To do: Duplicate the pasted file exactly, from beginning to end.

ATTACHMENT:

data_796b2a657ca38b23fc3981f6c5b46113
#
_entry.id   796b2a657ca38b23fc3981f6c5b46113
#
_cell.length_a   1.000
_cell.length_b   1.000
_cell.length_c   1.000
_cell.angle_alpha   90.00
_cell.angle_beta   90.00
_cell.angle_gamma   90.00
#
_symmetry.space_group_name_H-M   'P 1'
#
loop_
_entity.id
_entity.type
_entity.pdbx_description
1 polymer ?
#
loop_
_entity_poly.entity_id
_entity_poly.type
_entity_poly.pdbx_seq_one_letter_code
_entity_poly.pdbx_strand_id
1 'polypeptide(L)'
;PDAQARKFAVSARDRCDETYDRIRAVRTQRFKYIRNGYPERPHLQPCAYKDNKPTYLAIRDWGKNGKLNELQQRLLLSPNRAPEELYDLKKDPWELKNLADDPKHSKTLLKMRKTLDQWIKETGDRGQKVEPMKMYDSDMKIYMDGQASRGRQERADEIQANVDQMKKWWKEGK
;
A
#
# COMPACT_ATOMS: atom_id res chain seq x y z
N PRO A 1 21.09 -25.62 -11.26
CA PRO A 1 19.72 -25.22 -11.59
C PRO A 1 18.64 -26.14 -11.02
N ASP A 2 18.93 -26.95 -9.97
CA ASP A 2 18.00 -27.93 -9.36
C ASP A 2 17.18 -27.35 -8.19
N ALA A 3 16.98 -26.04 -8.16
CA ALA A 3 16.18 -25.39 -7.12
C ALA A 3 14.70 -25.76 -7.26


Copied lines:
data_796b2a657ca38b23fc3981f6c5b46113
#
_entry.id   796b2a657ca38b23fc3981f6c5b46113
#
_cell.length_a   1.000
_cell.length_b   1.000
_cell.length_c   1.000
_cell.angle_alpha   90.00
_cell.angle_beta   90.00
_cell.angle_gamma   90.00
#
_symmetry.space_group_name_H-M   'P 1'
#
loop_
_entity.id
_entity.type
_entity.pdbx_description
1 polymer ?
#
loop_
_entity_poly.entity_id
_entity_poly.type
_entity_poly.pdbx_seq_one_letter_code
_entity_poly.pdbx_strand_id
1 'polypeptide(L)'
;PDAQARKFAVSARDRCDETYDRIRAVRTQRFKYIRNGYPERPHLQPCAYKDNKPTYLAIRDWGKNGKLNELQQRLLLSPNRAPEELYDLKKDPWELKNLADDPKHSKTLLKMRKTLDQWIKETGDRGQKVEPMKMYDSDMKIYMDGQASRGRQERADEIQANVDQMKKWWKEGK
;
A
#
# COMPACT_ATOMS: atom_id res chain seq x y z
N PRO A 1 21.09 -25.62 -11.26
CA PRO A 1 19.72 -25.22 -11.59
C PRO A 1 18.64 -26.14 -11.02
N ASP A 2 18.93 -26.95 -9.97
CA ASP A 2 18.00 -27.93 -9.36
C ASP A 2 17.18 -27.35 -8.19
N ALA A 3 16.98 -26.04 -8.16
CA ALA A 3 16.18 -25.39 -7.12
C ALA A 3 14.70 -25.76 -7.26